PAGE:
All posts filed under: Historical Sew Fortnightly

The Historical Sew Monthly 2019: Dressed to the Nines Inspiration

The first challenge of the 2019 Historical Sew Monthly is Dressed to the Nines: Make something fancy so you’ll be ‘dressed to the nines’ – whether its the full outfit, or a little accessory. Or look at the challenge in a different way, and make something from a year ending in 9 (find a portrait or fashion plate or mention to support the date), or even an item with 9 major design elements (9 buttons down the front, 9 tucks in a petticoat etc) You can interpret this challenge in the most obvious way, and use it as a chance to show off a spectacular, glamorous, historical outfit where you are: ‘Dressed to the Nines’ (I don’t feel I really need to show you any inspiration images for that!  I’m sure you have plenty of your own) If you don’t have the time to make a whole garment (or don’t have one almost finished that you can complete) then you can: Make a smaller part of a fabulous outfit: A lace jabot?   A reticule to …

Frou Frou 1760s Stomacher thedreamstress.com

A frou-frou stomacher (based on an extent original) and making buckram

I made a very, very frilly stomacher to go with my Frou Frou Francaise! I based it on this stomacher, from the MFA Boston: I was searching for stomacher inspiration to go with my Frou Frou Francaise, because I wanted something a little more dynamic and interesting than the usual stripes-of-ruffles or bows (not that they aren’t charming, but this one just needed something different), and I stumbled across this one, and it was perfect, and (amazingly) it’s also the only extant plain blue silk stomacher that I know of. I realised that it would be the perfect project for the HSF Challenge #8: Extant originals, where you copy a period garment that is still in existence. I tried to replicate the exact shape & dimensions of the stomacher, but I just couldn’t get it to pin onto me and into my francaise and looking right. So instead I worked with a shape and dimensions that did fit my body and my dress, and adapted the trim to fit. To make my stomacher first I …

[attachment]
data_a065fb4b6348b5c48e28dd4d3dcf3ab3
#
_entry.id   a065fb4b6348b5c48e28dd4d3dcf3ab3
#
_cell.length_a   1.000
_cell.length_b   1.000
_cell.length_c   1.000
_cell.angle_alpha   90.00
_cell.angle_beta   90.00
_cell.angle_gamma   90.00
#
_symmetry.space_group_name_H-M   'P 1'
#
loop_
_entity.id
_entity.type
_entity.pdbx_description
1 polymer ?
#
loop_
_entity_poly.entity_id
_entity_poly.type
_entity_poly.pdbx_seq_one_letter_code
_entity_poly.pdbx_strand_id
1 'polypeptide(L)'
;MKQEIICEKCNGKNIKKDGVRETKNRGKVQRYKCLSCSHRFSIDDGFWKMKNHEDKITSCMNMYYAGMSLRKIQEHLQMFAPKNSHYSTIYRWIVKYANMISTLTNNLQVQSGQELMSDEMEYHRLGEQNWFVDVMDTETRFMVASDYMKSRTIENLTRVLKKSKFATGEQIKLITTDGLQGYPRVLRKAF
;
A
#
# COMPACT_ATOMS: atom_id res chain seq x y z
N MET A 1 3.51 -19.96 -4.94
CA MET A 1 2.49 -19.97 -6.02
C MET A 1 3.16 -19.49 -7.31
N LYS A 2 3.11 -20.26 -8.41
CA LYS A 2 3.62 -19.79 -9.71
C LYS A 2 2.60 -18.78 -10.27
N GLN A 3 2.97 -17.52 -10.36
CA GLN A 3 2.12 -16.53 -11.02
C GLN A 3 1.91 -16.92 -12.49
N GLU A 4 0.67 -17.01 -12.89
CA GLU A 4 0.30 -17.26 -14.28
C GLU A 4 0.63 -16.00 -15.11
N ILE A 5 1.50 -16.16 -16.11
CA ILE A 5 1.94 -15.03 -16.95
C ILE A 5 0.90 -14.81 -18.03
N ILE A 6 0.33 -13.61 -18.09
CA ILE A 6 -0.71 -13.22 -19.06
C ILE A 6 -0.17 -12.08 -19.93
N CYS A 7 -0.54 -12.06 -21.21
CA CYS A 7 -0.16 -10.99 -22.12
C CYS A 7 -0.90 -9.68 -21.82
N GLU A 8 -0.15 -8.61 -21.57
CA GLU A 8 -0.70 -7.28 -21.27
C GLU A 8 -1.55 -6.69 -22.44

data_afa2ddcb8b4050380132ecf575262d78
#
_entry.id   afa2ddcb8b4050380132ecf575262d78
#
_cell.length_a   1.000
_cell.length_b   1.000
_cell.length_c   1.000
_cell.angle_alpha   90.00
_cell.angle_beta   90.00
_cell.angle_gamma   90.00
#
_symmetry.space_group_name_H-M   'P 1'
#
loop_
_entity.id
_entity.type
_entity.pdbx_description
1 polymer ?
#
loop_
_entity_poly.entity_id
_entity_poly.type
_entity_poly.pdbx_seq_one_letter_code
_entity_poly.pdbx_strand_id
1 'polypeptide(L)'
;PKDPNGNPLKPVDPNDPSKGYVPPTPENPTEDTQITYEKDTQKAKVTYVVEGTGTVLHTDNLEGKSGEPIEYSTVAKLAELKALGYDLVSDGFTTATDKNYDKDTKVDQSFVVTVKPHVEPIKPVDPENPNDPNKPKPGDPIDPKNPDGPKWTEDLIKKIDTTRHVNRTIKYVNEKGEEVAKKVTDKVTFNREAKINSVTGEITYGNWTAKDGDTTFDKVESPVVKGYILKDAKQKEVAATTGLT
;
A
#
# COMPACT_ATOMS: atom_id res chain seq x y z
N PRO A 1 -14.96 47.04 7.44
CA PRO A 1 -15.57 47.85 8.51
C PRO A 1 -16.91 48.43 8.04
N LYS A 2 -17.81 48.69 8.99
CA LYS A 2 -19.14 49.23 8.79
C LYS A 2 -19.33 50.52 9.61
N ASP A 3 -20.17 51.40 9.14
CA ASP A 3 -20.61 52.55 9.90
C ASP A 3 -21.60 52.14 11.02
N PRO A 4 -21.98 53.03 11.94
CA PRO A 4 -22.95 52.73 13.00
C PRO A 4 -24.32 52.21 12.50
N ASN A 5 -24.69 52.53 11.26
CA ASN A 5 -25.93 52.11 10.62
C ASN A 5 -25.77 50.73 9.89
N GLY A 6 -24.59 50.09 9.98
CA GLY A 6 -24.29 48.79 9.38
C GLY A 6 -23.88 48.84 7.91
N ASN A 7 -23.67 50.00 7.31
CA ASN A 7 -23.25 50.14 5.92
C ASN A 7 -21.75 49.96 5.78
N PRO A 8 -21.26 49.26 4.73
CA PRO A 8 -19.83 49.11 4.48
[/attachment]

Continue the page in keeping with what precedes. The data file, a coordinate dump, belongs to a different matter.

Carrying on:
Bridesmaid dress, House of Worth (French, 1858–1956), silk with pearl trim, 1896, American, Metropolitan Museum of Art

The Historical Sew Monthly 2018: Inspiration for Challenge #7: Sleeves

The July Challenge in the Historical Sew Monthly 2018 is Sleeves, and I’m extremely excited to see what people do with it.  It’s such an easy challenge to interpret and fulfil, and there are so many possibilities. Because it’s such an easy challenge to find a project for (just make anything with sleeves that are in some way interesting and significant!)  I’m just going to show you some of my favourite (or, in the case of late 16th century examples, least favourite) sleeves from throughout history. And I mean it when I say throughout history, because the oldest known extant garment, this 5,000 year old tunic/shirt, has fascinating sleeves which have been purposefully pleated or ruched to give them shape and interest: Only 3,400 years later, this Coptic tunic from the same area of the world features quite simple sleeves, but beautifully decorated: I love Medieval fitted sleeves, especially ones with lots of buttons.  If you’re trying to fit your own pair of 14th century sleeves, you may find my post showing how I fitted …